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APWCA

At its upcoming national meeting, March 25 to 27 in Philadelphia, PA, members of the American Professional Wound Care Association (APWCA) and other interested parties will gather to discuss the recent allowance by the Centers for Medicare and Medicaid Services (CMS) for coverage of compression stockings for patients with a history of venous ulcers. Although acknowledging that this coverage is a step forward, the APWCA believes the decision misses the point by not including leg edema without a prior venous ulcer as a covered disease state as well. Besides ulceration, lower leg edema can lead to tortuous varicosities, phlebitis, deep vein thrombosis, embolism, and infection, among others.

 

According to a report on the Web site of the Wound Ostomy & Continence Nurses Society, CMS does not view compression stockings as meeting the criteria for durable medical equipment or prosthetics. CMS says compressions stockings are not "reusable" as the "term was intended," nor are they a replacement for a dysfunctional organ or limb as prosthetics were intended to be. The CMS further suggests that Congress would needs to make legislative changes to broaden coverage.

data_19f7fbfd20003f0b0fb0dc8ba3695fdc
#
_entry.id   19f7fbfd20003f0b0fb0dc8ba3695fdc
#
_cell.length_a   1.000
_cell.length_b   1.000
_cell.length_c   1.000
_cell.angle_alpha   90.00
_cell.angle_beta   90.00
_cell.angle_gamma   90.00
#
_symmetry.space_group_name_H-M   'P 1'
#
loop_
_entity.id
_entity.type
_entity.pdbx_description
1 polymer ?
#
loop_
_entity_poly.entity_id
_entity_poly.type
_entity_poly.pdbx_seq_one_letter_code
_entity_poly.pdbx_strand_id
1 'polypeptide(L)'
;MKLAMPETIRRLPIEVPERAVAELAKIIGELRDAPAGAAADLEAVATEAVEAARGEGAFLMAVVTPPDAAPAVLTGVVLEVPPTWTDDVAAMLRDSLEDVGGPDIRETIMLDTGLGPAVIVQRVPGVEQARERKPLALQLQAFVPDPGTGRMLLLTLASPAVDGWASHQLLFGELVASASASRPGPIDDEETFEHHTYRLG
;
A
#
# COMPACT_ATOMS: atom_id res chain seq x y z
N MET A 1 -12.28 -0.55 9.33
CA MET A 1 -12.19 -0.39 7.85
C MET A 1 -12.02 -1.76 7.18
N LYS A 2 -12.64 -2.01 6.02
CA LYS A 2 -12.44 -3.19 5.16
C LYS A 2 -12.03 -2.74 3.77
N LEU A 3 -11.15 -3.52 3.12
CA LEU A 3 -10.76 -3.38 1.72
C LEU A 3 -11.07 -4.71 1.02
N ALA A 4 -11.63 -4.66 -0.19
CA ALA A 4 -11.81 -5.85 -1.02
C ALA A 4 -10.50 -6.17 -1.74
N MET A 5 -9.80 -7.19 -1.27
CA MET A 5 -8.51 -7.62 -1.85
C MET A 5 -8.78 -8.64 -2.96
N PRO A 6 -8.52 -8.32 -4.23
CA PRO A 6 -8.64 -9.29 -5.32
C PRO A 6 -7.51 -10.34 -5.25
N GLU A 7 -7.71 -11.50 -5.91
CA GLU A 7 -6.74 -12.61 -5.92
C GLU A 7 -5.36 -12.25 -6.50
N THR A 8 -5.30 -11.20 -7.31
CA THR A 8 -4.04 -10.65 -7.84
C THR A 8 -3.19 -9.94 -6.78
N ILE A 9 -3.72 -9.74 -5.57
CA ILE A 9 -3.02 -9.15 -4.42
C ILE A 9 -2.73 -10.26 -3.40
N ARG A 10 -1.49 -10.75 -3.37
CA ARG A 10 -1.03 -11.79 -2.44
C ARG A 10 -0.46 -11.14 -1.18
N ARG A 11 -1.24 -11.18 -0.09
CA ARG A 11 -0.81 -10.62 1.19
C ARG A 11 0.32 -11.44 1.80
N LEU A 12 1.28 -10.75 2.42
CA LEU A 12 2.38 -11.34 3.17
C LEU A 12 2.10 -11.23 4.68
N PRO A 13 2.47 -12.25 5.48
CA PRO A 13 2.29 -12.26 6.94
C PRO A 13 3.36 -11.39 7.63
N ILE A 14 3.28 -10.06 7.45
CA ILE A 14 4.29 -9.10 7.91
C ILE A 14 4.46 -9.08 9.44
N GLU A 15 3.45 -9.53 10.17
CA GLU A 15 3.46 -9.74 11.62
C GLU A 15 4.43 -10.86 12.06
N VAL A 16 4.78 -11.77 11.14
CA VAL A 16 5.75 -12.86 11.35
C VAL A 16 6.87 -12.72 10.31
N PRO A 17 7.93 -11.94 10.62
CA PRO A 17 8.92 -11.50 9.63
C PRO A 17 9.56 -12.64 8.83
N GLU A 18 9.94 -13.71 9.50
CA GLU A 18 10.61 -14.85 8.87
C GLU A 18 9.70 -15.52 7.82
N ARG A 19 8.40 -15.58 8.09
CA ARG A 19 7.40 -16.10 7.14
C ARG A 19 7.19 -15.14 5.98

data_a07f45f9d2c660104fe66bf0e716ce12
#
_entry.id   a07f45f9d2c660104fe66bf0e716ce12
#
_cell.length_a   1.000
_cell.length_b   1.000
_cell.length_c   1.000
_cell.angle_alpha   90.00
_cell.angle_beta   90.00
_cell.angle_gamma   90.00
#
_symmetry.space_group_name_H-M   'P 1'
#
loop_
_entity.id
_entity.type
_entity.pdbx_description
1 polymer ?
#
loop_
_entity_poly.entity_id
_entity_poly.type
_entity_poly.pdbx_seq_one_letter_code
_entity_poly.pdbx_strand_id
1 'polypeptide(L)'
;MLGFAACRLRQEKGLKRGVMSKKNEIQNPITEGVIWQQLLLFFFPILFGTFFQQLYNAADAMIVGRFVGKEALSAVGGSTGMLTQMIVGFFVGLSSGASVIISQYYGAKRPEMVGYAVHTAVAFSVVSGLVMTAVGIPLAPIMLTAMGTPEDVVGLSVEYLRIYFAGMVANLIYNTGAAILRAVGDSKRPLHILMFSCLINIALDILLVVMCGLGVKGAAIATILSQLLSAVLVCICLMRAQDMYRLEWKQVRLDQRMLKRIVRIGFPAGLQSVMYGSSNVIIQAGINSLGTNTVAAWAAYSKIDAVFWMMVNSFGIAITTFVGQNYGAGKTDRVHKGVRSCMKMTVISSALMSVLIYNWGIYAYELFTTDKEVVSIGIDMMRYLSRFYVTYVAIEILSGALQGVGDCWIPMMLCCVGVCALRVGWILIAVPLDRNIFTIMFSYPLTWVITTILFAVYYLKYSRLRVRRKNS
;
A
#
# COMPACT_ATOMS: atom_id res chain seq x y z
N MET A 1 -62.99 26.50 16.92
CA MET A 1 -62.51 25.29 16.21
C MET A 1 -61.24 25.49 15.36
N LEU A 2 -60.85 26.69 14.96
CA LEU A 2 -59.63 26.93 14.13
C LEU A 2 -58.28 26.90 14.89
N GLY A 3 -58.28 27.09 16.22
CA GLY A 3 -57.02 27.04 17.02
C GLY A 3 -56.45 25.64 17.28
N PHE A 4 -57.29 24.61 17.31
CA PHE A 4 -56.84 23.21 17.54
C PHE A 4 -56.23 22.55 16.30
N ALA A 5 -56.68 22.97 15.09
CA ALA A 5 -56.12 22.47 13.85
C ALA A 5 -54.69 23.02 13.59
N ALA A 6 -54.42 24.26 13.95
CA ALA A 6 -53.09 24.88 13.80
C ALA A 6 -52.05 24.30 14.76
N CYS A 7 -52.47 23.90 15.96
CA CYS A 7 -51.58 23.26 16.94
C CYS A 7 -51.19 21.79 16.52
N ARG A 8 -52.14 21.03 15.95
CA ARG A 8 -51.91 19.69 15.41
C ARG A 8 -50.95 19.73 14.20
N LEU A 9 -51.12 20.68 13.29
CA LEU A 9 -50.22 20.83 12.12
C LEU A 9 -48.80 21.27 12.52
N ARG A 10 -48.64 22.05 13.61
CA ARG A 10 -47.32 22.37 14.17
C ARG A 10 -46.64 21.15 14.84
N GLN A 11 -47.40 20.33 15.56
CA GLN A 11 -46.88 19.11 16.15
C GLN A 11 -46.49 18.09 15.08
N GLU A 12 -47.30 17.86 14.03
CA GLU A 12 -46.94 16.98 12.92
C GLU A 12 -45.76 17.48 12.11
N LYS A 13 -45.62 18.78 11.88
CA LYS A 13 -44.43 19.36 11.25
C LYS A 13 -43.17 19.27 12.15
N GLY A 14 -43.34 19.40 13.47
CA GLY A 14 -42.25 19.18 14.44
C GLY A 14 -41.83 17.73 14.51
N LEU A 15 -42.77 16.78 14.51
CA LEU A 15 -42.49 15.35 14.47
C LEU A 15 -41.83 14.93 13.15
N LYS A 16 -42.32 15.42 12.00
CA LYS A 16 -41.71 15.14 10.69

APWCA contends that lower leg edema is a disease state, similar to the hemiparesis that occurs following a cerebrovascular accident. Compression stockings affect a different organ system and a different primary etiology. In addition, the APWCA questions how the term reusable differs when applied to compression stockings than when applied to a posterior splint.

 

APWCA does not believe this is a coverage issue, as CMS had already determined it would cover compression stockings for patients who meet the criteria. On the surface, then, it appears to be an issue of expanding the scope of coverage to include patients with leg edema from venous insufficiency or lymphedema, as well as those who had previously ulcerated.

 

Whether legislative change through Congress is required or whether CMS can be approached to readdress this ruling warrants further investigation and discussion, APWCA says, which is the point of the meeting scheduled for later in March. For further information, contact APWCA at 215-364-4100; fax: 215-364-1146; e-mail: wounds@apwca.org.